Walk in dino tracks in Tumbler Ridge BC #DinoTrail


Have you always dreamed of walking in the footsteps of dinosaurs? Tumbler Ridge is one of the world's most significant sites for dinosaur research, laying claim to the world's only series of Tyrranosaurid footprints ever discovered.

In addition, land formations left over from prehistoric times actually give the northeastern BC town of Tumbler Ridge its name, and the region’s designation as a UNESCO Global Geopark. 

The eponymous ridge features rock formations that almost look like dinosaurs themselves! The coal rich region is full of natural history, showcased at the Tumbler Ridge Museum—one of four prime stops along the #dinotrail, connecting northern BC and Alberta in one epic prehistoric road trip; learn more on our #dinotrailexpedition page!

Tumbler Ridge Museum 

Not many people can say they've seen dinosaur footprints in the wild! Prior to 2011, very few dinosaur footprints had been discovered, and never had there been a series of Tyrannosaur footprints in a row, made by one creature. 

Fossilized dinosaur footprints at the Tumber Ridge Museum.

The first such series was discovered by local outfitter/guide Aaron Fredlund, in the Peace Region near Tumbler Ridge, in 2011. Then in 2016, over a thousand more dinosaur footprints were uncovered in the area, over a 700m2 area.

Tumbler Ridge Museum has a large collection of dinosaur fossils in addition to tracks.

On the museum's unique Trackway Tours, you literally walk beside the footsteps of dinosaurs along the region's creekbeds.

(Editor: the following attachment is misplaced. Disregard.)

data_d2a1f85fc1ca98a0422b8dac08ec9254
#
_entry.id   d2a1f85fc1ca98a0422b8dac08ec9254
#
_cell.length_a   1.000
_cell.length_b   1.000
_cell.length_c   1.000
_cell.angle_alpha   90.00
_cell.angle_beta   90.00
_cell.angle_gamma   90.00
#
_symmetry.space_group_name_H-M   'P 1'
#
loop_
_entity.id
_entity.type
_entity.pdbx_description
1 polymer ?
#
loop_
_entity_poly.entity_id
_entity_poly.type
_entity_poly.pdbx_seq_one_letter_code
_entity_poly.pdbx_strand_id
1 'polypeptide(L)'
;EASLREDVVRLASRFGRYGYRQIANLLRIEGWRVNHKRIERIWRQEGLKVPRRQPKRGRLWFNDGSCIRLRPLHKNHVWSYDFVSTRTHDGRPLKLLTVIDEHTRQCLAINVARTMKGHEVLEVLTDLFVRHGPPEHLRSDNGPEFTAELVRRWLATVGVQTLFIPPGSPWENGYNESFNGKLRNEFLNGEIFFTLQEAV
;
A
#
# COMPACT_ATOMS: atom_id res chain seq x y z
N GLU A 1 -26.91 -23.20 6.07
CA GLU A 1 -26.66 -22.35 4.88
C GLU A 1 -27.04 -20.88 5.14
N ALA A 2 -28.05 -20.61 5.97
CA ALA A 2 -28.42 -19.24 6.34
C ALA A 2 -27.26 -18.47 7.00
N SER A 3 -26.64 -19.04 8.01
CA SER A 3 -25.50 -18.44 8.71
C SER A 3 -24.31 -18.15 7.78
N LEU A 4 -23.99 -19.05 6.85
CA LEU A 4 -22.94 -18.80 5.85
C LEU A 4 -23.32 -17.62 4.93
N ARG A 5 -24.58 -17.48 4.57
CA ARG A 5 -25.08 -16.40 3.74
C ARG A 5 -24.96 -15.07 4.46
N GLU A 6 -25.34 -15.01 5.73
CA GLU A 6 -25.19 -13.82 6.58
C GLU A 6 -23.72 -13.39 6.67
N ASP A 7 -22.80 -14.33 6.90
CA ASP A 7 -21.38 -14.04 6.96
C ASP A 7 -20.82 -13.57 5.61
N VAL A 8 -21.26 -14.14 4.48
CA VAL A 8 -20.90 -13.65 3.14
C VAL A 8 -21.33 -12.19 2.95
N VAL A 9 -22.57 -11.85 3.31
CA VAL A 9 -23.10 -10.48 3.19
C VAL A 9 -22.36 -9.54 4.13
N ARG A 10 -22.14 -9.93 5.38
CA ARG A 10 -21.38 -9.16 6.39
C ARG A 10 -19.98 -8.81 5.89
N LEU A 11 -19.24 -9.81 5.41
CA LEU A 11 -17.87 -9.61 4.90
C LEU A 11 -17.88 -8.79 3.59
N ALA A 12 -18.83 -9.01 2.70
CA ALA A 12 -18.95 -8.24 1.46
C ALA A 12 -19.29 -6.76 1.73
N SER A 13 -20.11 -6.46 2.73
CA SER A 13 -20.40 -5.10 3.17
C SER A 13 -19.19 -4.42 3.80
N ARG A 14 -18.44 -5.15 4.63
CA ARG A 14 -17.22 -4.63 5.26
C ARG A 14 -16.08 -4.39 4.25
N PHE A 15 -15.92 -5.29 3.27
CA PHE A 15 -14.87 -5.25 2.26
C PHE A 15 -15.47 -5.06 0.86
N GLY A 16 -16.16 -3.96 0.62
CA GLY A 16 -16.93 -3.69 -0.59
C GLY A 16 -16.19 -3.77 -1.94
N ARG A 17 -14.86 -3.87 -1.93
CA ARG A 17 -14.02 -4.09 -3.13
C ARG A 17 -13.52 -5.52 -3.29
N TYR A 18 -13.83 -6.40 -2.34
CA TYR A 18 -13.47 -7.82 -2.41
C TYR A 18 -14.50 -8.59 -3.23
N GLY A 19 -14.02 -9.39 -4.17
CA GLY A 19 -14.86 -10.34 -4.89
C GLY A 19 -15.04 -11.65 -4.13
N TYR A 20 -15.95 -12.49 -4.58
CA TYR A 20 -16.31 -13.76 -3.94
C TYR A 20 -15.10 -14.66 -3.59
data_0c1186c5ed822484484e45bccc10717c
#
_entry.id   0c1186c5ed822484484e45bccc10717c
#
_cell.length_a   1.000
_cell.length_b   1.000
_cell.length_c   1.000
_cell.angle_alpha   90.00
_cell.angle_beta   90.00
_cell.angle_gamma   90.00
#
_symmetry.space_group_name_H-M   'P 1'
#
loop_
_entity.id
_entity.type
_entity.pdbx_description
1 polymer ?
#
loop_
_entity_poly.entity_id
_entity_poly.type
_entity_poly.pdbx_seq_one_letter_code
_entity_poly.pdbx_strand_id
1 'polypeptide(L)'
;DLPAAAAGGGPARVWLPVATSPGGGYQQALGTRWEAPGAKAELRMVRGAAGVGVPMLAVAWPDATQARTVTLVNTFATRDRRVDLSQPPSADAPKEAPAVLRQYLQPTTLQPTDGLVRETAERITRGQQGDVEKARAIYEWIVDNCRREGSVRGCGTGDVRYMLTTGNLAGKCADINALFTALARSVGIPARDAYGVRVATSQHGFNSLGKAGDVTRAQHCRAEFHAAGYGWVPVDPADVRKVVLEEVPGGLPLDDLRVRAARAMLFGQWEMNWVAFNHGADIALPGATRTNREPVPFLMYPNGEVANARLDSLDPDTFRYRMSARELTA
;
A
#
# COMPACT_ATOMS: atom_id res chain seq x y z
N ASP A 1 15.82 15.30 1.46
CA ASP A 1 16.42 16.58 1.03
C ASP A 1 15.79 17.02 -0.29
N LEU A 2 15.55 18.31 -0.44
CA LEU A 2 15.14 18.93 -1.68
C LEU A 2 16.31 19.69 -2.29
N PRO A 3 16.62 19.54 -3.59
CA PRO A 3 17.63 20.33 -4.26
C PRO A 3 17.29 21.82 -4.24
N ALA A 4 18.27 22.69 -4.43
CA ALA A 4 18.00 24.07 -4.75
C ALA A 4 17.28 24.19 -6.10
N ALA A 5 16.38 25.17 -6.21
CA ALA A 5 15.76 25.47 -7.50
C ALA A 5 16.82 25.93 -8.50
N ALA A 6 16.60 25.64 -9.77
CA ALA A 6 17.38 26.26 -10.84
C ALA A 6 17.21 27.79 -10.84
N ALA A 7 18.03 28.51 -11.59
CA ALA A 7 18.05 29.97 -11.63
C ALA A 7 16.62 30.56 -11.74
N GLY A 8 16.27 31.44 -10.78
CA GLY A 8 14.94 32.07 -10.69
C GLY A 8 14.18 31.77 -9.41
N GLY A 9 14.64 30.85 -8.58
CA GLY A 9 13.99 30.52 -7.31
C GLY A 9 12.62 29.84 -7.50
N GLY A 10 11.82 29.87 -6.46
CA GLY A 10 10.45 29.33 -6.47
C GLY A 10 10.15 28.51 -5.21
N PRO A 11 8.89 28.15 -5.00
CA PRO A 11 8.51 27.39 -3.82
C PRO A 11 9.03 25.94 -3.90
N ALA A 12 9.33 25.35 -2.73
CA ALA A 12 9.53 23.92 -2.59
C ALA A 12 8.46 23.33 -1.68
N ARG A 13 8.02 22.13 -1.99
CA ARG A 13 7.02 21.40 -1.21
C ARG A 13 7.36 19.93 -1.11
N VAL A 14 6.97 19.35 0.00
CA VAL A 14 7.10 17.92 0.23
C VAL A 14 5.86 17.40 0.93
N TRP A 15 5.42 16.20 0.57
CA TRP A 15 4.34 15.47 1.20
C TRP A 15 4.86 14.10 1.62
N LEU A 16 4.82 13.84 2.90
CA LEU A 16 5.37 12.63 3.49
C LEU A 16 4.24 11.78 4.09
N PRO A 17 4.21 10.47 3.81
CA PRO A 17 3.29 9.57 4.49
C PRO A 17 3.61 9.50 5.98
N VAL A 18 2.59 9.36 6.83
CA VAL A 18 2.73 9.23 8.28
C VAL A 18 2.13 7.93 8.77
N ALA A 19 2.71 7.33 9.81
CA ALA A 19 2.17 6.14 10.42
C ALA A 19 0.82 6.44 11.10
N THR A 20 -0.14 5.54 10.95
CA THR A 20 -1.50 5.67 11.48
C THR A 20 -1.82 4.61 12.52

These special guided hikes last approximately two hours, and distances are reasonably short (between 1.5 - 2 km). Both day and evening tours are available.  

The main dinosaur gallery at the Tumbler Ridge Museum covers a 450 million year span from the Ordivician through to the Ice Ages, with large scale fossil replicas, footprint casts and interpretation primarily from the Cretaceous period. Learn more about the palaeontology being done in the area. 

Tumbler Ridge UNESCO Global Geopark 

A UNESCO-designated geopark is defined as an area that has “internationally significant geological heritage.”

That includes both the aforementioned dinosaur tracks, as well as incredible geological formations that harken back to prehistoric times. 

Kinuseo Falls, Shipyard Titanic, Bergeron Falls, Monkman Cascades... so many unique locations and experiences dot the landscape around the town and throughout the region. 

MAP: geosites in the Tumbler Ridge Global Geopark

Check out this top 10 list of sites on the Global Geopark website, just some of many you'll want to check out! 

For a complete guide check out the Geopark website

Monkman Provincial Park 

Hiking trails and natural areas will round out your dinosaur travels within a landscape reminiscent of the prehistoric. There are over 100 kilometres of trails in the region. Get out and stomp around like a dinosaur!

Photo: BC Parks
Monkman Falls, in the provincial park.

Like Our Facebook Page